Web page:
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NBC's Gregory: Obama Doesn't Like Washington Press Corps, Feeling is 'Mutual'

Reacting to the contentious exchange between the Obama White House and the Washington Post's Bob Woodward, on Friday's NBC Today, Meet the Press moderator David Gregory saw the conflict as part of a "larger issue": "...the President does not particularly like the Washington press corps. And I think that feeling is mutual in a lot of respects....there's not a great relationship between that Washington establishment and the President." [Listen to the audio]

Gregory began by explaining: "All administrations push back hard, especially when they're dealing with a high-octane reporter and a top-notch reporter like Bob Woodward....and that's not a tension that's bad, okay? People should want that out of a press corps..." He then sympathized with White House: "...a lot of the President's advisers are frustrated that they feel they don't get the credit they deserve for the willingness to compromise they see on the President's end, that they do not see reciprocated on the part of Republicans."

That attitude seemed reflected in this testy exchange during a presidential press conference on the budget sequester later in the day:

JULIE PACE [ASSOCIATED PRESS]: How much responsibility do you feel like you bear for these cuts taking effect? And is the only way to offset them at this point for Republicans to bend on revenue, or do you see any alternatives?...It sounds like you're saying that this is a Republican problem and not one that you bear any responsibility for.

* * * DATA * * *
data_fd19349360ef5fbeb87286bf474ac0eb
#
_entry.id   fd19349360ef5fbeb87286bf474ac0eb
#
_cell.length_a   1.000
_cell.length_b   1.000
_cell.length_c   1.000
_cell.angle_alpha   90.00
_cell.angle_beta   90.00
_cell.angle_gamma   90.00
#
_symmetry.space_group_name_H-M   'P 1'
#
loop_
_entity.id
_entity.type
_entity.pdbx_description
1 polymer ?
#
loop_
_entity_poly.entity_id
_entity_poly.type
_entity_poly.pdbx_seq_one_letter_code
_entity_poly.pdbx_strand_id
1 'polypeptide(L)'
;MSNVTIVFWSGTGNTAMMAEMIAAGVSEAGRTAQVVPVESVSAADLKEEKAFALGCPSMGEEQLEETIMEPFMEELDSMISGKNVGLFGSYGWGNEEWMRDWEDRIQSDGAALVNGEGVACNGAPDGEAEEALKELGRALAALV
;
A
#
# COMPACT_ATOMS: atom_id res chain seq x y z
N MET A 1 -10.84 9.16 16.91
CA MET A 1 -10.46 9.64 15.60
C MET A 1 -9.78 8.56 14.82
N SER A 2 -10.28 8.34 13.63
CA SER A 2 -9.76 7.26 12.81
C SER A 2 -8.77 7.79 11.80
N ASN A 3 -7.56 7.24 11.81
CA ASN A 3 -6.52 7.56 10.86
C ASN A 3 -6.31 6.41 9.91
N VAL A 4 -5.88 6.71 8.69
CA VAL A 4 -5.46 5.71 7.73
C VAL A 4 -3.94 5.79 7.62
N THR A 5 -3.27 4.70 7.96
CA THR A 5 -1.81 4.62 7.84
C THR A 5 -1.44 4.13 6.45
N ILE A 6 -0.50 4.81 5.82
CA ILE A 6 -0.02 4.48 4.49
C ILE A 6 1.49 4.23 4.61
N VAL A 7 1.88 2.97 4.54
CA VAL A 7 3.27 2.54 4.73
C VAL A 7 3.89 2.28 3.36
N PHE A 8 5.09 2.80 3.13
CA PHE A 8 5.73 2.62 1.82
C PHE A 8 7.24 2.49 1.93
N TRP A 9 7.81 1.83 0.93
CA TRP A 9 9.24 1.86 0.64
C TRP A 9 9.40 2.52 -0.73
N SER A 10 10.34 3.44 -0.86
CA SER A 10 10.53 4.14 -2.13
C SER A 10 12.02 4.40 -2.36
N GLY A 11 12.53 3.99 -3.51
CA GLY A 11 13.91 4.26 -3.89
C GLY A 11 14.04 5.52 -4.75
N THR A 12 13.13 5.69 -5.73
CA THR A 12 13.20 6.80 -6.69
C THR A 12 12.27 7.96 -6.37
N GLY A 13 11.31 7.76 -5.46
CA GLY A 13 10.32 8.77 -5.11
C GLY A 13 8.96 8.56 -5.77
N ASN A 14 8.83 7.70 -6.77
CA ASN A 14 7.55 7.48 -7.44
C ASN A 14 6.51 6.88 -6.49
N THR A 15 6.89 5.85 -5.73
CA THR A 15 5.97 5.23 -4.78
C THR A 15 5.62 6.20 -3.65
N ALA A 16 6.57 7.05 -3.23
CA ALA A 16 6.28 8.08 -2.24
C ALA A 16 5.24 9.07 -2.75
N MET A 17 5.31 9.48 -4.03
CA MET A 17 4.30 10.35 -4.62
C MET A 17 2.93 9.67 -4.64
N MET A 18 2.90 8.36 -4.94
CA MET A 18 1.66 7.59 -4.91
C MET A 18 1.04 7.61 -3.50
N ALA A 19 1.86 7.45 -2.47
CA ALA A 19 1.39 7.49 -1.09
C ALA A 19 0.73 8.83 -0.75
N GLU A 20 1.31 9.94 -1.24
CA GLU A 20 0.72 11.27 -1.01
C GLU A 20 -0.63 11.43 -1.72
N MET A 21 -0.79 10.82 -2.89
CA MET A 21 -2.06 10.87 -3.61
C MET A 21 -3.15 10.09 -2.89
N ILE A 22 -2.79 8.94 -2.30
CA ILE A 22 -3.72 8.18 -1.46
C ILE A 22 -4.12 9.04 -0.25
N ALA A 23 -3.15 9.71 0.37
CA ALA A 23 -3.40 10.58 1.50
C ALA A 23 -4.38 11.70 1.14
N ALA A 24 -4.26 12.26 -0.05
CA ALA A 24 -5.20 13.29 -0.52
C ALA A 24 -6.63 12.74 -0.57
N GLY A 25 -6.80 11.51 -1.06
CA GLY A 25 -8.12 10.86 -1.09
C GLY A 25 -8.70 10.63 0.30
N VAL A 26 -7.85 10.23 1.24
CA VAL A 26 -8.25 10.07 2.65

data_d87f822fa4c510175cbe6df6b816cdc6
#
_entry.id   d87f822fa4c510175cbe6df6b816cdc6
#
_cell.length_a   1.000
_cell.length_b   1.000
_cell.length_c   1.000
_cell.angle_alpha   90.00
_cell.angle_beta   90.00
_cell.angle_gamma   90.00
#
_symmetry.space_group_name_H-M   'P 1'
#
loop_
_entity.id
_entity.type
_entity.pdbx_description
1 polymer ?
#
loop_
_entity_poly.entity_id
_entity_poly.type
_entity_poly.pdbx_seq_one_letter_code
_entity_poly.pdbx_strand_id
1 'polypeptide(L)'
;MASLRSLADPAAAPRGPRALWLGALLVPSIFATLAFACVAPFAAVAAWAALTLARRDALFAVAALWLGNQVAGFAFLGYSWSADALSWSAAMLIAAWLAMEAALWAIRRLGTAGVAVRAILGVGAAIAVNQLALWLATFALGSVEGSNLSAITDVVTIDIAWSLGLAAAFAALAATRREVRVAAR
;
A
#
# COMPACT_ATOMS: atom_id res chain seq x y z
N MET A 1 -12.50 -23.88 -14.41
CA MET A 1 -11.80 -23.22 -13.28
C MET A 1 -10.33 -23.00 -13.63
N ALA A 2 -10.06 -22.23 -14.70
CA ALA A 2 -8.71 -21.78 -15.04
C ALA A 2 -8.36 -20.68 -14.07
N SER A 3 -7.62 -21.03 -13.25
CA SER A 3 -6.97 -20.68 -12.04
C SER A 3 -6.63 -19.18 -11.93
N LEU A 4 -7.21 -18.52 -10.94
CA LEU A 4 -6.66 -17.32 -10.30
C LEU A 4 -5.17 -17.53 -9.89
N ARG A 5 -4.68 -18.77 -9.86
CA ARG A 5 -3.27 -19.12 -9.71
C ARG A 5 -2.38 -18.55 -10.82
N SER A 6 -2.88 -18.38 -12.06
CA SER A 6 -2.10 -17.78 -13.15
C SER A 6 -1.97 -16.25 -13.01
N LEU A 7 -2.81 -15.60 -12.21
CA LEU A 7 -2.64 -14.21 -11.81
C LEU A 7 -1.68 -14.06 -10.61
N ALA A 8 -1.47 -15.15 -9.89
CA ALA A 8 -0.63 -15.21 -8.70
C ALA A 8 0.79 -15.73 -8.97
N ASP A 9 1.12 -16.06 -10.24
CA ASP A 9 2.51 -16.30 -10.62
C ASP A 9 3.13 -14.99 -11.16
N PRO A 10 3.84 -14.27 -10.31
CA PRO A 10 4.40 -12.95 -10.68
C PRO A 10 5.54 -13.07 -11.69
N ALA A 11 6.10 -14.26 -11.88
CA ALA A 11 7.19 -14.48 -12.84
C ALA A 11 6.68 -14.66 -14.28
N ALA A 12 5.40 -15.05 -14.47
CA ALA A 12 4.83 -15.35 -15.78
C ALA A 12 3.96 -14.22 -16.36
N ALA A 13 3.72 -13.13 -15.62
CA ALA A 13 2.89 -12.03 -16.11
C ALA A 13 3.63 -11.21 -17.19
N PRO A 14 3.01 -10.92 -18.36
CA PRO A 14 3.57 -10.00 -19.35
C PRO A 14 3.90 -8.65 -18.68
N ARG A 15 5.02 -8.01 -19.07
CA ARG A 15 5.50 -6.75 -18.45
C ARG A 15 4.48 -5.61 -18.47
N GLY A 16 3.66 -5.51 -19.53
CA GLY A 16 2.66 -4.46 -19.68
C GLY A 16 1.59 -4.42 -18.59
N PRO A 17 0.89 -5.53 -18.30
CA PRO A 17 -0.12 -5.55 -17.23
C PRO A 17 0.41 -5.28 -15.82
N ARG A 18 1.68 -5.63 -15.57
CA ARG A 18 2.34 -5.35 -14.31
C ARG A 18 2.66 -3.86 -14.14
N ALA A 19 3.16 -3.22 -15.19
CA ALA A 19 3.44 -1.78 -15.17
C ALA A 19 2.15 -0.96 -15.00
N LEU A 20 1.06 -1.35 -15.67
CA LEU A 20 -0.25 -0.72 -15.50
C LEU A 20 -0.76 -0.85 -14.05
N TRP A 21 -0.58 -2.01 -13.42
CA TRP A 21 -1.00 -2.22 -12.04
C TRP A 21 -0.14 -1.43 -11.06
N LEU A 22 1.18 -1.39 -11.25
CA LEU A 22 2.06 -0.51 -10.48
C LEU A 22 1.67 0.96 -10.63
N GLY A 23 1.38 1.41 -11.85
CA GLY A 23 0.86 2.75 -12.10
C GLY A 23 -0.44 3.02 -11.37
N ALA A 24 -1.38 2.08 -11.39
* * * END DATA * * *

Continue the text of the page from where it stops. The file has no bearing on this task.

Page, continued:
BARACK OBAMA: Well, Julie, give me an example of what I might do.

PACE: I'm just trying to clarify your statement.

OBAMA: Well, no, but I'm trying to clarify the question. What I'm suggesting is, I've put forward a plan that calls for serious spending cuts, serious entitlement reforms, goes right at the problem that is at the heart of our long-term deficit problem. I've offered negotiations around that kind of balanced approach. And so far, we've gotten rebuffed because what Speaker Boehner and the Republicans have said is, we cannot do any revenue, we can't do a dime's worth of revenue. So what more do you think I should do? Okay, I just wanted to clarify. [Pace doesn't respond. Laughter in room] Because if people have a suggestion, I'm happy to – this is a room full of smart folks.